if $W_1,W_2,W_3$ are subspaces of a vector space $V$ such that $W_3$ is contained in $W_1$.then which of the followings are true:

a) $W_1 \cap (W_2 + W_3) = W_2 + W_1 \cap W_3.$

b) $W_1 \cap (W_2 + W_3) = W_3 + (W_1 \cap W_2).$

c) $W_1 \cup (W_2 + W_3) = W_2 + W_1 \cup W_3.$

d) none of these.

I tried and found that option b is true can someone tell me about other options. I also want to ask if intersection and addition of subspaces are given together then what should be taken first i.e. what is meant by $W_2 + W_1 \cup W_3$?

  • $\begingroup$ If you have typed out in latex, why not just put a few dollar signs? $\endgroup$ – Inquest Sep 12 '13 at 16:00
  • $\begingroup$ i cannot understand what you are trying to say? $\endgroup$ – user93233 Sep 12 '13 at 16:01
  • $\begingroup$ He's saying that instead of writing \bigcap you should write \$ \bigcap \$, for instance. You should only use \$ \bigcap \$ if you want to put a subscript such as $\bigcap_{y \in X}$ underneath it. Otherwise you should use \$ \cap \$. $\endgroup$ – Patrick Da Silva Sep 12 '13 at 16:02
  • $\begingroup$ [please someone help me $\endgroup$ – user93233 Sep 12 '13 at 16:05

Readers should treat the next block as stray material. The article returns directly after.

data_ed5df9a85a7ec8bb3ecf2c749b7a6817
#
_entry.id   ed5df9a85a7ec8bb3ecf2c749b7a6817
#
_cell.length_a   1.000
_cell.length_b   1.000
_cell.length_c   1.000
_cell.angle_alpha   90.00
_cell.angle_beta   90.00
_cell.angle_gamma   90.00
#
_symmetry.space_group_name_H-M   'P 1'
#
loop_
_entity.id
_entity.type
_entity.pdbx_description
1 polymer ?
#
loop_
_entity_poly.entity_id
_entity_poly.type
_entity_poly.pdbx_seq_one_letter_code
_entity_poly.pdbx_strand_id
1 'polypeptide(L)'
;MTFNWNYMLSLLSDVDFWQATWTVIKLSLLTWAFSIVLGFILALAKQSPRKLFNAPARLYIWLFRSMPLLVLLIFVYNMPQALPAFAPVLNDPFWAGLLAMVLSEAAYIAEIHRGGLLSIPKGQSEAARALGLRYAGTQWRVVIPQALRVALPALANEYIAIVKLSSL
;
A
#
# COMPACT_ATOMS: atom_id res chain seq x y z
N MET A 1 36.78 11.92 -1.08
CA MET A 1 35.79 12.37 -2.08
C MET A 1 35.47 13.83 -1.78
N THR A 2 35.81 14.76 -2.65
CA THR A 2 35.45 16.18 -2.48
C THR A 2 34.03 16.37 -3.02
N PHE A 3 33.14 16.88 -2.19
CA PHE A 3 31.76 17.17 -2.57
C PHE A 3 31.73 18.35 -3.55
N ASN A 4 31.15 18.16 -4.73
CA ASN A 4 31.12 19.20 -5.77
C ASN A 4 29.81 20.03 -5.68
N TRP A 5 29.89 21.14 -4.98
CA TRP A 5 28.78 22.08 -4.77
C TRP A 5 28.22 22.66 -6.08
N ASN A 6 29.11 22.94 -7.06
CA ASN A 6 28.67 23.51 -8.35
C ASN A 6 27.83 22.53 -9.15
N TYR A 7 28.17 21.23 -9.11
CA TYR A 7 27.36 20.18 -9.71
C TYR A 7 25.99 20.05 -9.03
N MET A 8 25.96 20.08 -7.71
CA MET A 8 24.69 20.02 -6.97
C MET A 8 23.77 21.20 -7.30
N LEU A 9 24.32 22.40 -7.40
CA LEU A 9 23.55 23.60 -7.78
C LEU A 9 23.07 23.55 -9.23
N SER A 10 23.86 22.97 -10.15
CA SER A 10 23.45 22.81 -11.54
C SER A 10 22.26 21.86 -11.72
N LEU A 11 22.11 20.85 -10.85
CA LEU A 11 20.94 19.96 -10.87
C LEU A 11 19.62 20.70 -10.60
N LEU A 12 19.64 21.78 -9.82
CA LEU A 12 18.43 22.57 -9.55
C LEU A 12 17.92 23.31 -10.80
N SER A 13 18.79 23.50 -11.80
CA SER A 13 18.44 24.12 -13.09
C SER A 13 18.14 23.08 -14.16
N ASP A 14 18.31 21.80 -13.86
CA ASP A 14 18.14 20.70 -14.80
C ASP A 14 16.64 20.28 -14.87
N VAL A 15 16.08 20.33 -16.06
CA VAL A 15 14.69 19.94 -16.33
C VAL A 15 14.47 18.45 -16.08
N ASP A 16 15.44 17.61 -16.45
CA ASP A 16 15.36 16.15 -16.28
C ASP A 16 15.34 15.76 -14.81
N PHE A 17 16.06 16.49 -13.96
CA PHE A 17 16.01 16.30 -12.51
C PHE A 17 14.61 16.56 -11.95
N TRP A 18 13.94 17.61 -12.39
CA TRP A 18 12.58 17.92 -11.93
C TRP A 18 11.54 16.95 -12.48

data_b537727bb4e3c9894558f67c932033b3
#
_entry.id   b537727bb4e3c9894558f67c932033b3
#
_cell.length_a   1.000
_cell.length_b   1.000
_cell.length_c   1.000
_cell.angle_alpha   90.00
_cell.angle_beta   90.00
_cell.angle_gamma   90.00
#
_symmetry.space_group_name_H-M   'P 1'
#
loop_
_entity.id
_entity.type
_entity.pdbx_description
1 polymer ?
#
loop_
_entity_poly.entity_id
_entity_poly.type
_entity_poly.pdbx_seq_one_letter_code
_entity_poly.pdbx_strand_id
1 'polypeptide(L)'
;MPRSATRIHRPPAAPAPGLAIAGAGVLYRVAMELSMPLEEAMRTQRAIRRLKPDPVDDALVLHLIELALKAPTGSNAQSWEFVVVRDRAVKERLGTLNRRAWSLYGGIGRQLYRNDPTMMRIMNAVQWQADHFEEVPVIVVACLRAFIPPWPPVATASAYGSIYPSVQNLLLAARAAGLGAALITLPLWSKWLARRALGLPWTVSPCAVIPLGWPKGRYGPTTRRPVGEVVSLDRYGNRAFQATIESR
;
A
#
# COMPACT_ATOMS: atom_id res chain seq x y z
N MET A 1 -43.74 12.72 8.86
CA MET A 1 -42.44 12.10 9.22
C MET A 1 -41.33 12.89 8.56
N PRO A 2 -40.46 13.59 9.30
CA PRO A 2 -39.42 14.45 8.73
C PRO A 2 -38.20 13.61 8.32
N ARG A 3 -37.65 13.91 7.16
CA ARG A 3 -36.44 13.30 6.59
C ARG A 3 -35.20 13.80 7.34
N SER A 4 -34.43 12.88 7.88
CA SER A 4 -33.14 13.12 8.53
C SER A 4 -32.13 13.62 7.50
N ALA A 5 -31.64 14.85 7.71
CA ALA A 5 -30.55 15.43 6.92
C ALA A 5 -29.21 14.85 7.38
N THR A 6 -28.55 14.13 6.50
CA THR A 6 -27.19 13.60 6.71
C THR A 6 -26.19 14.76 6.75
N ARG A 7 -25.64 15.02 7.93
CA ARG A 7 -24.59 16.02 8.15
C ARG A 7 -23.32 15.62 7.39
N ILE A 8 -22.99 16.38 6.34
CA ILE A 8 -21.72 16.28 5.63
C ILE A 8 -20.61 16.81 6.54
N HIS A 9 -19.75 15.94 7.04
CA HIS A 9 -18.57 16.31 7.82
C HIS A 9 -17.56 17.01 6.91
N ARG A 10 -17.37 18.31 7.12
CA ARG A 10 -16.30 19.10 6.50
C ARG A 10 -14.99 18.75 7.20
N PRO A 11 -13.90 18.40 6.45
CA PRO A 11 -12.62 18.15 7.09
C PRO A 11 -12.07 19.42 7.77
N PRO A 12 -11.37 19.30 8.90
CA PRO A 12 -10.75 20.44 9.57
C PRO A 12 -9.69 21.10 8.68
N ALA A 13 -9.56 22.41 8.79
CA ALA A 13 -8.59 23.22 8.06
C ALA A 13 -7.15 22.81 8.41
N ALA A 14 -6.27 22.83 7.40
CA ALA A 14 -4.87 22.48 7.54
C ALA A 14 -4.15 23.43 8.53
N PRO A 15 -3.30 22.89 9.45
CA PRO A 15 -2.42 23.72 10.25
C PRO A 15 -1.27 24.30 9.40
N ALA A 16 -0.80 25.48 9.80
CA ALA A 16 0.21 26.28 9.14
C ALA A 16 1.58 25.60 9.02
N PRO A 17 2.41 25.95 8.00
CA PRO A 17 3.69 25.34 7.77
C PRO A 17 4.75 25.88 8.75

• 1
    $\begingroup$ @user93233 I'm not aware of any standard order of operations to clarify the right hand side of the first or last expression. One might guess that the addition comes last. $\endgroup$ – rschwieb Sep 12 '13 at 16:08

In the second case we have: \begin{align*} W_1 \cap (W_2+W_3) &= (W_1 \cap W_2)+(W_1 \cap W_3) & \text{distributivity} \\ &=(W_1 \cap W_3)+(W_1 \cap W_2) & \text{commutativity} \\ &=W_1+(W_1 \cap W_2) & \text{by assumption } W_3 \subseteq W_1. \\ \end{align*} So, the second case is always true.

Now, the first and third cases can be true for some $W_1$, $W_2$ and $W_3$ satisfying the conditions, so presumably the task is to show that they're not always true.

We can eliminate the first case by choosing subspaces of $\mathbb{Z}_2$ such that $|W_1|=|W_3|=1$ and $|W_2|=2$, say. This implies $$|W_1 \cap (W_2+W_3)|=1$$ and $$|W_2+(W_1 \cap W_3)|=2$$ which would not be true if the first statement were true in general.

We can eliminate the third case by choosing subspaces of $\mathbb{R}^2$ such that $|W_3|=1$, $W_1=\mathrm{span}((0,1))$ and $W_2=\mathrm{span}((1,0))$. In this situation the identity $$W_1 \cup (W_2+W_3)=W_2+(W_1 \cup W_3)$$ is equivalent to $$W_1 \cup W_2=W_2+W_1$$ which is not true for this example: $(1,1) \in W_2+W_1$, whereas $(1,1) \not\in W_1 \cup W_2$.

  • $\begingroup$ hello rebecca can you tell me first we solve intersection or sum $\endgroup$ – user93233 Sep 12 '13 at 16:34
  • $\begingroup$ I would guess $A+B \cap C=A+(B \cap C)$. But I would argue that $A+B \cap C$ is ill-defined, and it's better to use brackets. (Actually, I noticed I wrote that once; I'll change it.) $\endgroup$ – Rebecca J. Stones Sep 12 '13 at 16:35

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